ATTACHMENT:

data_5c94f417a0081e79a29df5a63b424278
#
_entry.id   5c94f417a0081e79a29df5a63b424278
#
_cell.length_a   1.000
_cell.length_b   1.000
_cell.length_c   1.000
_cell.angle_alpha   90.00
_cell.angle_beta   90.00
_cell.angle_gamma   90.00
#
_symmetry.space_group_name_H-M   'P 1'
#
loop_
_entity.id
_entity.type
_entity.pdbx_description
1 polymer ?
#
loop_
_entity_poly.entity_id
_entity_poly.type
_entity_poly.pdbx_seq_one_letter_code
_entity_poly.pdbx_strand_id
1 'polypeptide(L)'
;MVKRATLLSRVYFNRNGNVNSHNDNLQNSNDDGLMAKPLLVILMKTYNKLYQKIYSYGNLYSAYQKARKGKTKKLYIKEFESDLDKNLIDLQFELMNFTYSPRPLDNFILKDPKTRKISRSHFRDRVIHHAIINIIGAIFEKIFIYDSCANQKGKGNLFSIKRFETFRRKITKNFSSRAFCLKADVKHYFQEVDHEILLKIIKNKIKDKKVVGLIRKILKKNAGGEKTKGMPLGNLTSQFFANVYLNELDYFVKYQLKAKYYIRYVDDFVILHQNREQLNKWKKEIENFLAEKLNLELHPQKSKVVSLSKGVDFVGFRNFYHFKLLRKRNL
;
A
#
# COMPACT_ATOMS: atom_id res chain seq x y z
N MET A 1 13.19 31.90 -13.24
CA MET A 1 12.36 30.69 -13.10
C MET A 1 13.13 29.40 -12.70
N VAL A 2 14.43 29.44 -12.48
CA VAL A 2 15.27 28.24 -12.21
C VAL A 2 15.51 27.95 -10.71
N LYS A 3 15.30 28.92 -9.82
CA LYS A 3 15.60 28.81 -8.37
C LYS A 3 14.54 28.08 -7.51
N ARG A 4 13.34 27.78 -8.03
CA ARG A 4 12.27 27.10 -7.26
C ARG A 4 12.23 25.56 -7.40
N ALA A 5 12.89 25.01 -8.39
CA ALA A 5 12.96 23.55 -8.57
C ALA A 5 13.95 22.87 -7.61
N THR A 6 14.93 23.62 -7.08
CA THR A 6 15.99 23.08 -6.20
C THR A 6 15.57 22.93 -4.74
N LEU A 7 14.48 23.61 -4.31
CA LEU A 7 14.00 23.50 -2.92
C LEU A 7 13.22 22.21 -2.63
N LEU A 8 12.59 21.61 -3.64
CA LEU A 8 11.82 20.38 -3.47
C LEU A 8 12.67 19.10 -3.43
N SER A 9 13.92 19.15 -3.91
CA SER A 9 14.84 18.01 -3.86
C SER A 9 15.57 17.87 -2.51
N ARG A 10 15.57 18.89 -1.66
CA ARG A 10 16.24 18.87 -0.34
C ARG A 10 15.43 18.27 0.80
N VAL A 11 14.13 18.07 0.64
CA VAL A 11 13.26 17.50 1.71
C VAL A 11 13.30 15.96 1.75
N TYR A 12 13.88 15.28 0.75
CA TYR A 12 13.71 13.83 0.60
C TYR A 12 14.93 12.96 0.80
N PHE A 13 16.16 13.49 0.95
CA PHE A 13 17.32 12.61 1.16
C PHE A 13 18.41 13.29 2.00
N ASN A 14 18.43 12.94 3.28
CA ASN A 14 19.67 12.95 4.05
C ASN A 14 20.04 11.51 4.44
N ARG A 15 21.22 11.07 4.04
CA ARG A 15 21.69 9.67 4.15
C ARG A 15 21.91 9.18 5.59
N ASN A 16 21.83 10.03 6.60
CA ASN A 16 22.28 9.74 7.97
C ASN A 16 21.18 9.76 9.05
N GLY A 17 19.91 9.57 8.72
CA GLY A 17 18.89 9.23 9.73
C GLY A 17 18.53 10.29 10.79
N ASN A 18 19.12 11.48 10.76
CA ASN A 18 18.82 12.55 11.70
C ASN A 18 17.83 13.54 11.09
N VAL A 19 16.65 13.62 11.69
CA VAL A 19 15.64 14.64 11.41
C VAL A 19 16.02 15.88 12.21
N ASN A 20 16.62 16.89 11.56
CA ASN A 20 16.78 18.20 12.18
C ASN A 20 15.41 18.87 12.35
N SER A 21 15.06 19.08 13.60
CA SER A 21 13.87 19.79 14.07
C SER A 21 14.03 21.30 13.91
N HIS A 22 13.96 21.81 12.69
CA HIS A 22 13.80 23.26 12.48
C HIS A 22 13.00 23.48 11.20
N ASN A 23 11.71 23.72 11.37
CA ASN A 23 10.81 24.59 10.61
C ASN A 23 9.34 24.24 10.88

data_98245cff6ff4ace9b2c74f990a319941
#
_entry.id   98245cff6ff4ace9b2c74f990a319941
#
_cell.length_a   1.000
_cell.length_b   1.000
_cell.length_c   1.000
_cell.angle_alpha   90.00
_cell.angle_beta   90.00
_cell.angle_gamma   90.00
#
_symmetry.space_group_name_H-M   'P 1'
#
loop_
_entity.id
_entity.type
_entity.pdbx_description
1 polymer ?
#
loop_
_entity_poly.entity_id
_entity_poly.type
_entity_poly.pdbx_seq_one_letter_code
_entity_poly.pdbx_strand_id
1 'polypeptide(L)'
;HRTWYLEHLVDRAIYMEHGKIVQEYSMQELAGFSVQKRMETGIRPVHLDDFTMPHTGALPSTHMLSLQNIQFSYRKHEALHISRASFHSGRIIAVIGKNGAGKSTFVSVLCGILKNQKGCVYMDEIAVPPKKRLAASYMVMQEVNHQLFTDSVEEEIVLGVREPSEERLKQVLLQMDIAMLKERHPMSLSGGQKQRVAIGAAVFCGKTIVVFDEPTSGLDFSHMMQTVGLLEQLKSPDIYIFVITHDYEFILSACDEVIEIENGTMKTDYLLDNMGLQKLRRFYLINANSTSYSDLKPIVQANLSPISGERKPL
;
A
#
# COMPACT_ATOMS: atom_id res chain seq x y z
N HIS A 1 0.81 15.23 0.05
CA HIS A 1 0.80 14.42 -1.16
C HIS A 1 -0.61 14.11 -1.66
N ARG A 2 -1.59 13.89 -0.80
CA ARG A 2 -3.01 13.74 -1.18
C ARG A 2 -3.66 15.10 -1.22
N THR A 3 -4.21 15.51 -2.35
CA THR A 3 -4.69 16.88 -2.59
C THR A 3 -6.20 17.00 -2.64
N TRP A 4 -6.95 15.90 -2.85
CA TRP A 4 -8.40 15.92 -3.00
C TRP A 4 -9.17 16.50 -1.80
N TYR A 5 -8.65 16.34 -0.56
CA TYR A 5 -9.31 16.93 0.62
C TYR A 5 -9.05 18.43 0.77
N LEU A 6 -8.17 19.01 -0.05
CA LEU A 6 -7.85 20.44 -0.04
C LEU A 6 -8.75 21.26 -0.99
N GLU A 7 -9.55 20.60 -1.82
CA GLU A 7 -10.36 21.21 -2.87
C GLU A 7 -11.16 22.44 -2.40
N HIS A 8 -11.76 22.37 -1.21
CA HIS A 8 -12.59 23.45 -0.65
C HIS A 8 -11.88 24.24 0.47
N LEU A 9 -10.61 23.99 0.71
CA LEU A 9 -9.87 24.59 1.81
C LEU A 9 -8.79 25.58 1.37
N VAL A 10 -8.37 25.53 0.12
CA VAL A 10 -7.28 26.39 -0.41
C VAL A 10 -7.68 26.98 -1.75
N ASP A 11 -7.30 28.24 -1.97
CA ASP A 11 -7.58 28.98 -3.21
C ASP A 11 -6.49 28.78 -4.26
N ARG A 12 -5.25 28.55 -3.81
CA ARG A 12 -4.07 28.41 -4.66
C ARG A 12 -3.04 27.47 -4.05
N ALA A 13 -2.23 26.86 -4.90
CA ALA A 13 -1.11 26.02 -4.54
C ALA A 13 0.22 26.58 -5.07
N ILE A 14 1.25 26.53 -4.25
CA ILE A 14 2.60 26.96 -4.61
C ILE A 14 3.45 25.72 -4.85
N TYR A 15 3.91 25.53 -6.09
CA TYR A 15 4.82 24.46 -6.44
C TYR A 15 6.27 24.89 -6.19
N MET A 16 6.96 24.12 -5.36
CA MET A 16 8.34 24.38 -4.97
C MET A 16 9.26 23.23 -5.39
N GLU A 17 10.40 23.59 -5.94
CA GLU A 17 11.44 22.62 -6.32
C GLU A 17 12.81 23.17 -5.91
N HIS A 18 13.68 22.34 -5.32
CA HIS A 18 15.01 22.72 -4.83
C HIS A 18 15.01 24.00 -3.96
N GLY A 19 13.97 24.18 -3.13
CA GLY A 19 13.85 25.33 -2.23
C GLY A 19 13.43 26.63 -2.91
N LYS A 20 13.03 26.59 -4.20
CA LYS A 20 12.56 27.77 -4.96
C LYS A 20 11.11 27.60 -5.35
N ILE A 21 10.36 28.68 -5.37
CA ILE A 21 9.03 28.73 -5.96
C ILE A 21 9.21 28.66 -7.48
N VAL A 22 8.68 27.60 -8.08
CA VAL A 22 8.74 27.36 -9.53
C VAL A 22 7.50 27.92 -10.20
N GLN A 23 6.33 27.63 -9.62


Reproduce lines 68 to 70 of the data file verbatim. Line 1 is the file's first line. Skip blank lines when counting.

CA PHE A 13 17.32 12.61 1.16
C PHE A 13 18.41 13.29 2.00
N ASN A 14 18.43 12.94 3.28